Were critics of Brazil’s massive investment in the 2014 FIFA World Cup justified?
Dr Joseph S. Tulchin:
I think one needs to step back, and we’re going to read some articles by critics of the government over the next 30 days evaluating the economic impact of the investment.
I think we need to understand two very important things that have happened. The first of all, the infrastructure works themselves. There have been some new airports, well not new airports but airports that have been massively renovated, let’s see if the traffic through those renovated airports warrants the expenditure.
Of the least valuable additions to the nation’s infrastructure are three massive football stadiums that hold 50,000 to 100,000 people in places like Manaus. Manaus is a tough place to play football. Most Europeans, and certainly the English, would not enjoy playing there. Humidity is closing in on 100 per cent, the temperature is not far behind. It’s a tough place to play. So we’ll see what happens to this magnificent new stadium. But the rest of the infrastructure will add to the country’s investment.
In addition, many cynics said that Brazil would suffer a blow to its international reputation because it couldn’t control crime.
Well, as near as I’ve been able to figure out - and two of my children actually went to the World Cup - no significant violence, no crime other than what you might find in London, Paris and Berlin with petty thievery and so on.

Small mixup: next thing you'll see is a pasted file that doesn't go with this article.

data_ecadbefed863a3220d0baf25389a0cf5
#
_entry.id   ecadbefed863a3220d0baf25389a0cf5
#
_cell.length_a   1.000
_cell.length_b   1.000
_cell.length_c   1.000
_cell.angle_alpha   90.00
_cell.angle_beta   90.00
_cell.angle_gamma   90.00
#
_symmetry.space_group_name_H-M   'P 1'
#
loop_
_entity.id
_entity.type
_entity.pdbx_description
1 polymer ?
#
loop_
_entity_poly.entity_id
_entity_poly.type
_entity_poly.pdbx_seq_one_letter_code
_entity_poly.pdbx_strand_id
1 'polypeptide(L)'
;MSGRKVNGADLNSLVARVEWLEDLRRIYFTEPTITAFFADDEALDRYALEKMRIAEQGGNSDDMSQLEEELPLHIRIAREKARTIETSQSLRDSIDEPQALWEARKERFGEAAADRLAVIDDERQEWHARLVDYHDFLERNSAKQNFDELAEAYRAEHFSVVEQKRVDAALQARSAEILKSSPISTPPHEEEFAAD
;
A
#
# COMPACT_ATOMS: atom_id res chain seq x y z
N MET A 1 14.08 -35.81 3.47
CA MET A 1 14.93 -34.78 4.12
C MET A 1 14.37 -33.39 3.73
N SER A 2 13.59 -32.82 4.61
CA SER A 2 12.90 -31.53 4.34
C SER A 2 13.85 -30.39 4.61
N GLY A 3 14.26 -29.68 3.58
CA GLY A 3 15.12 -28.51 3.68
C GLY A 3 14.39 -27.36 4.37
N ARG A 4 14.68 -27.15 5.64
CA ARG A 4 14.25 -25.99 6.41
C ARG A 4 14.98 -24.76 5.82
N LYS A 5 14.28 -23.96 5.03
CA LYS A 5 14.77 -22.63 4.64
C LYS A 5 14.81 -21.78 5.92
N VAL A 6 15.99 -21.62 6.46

Brazil enjoyed a significant victory in its capacity to organise public security. Massive international tourism, huge numbers of people flooding into the country. We don’t know yet how much they spent, so we don’t know the bottom line in Brazil’s economy.
But the victory in public security is one the Brazilian government can point to with great pride.
(Photo credit: dpa)
- Brazil's World Cup costs are estimated to be more than US$11billion making it the most expensive since the competition began in 1930.
- FIFA keeps the revenue from the 2014 TV rights, tickets, corporate sponsorships and marketing - expected to be around US$4bn.
- Brazil keeps the millions from tourist spending.
- South Africa spent around US$4bn for the 2010 World Cup. Germany spent less than a billion for the 2006 World Cup.
- FIFA requires that each host country has eight modern stadiums with at least 40,000 capacity.
- Brazil committed to having 12 venues - one for each of its cities. Nine of the stadiums were new.Four were built in cities with no football team in the first division of Brazil’s soccer leagues.
- Manaus has a second division team with an average attendance of around 1,500 per game. Its new stadium cost more than US$300 million. It was used for four games during the World Cup.
- Non-sport infrastructure investments for the 2014 World Cup were mainly on public transport, roads, hotels, and new airport runways or terminals.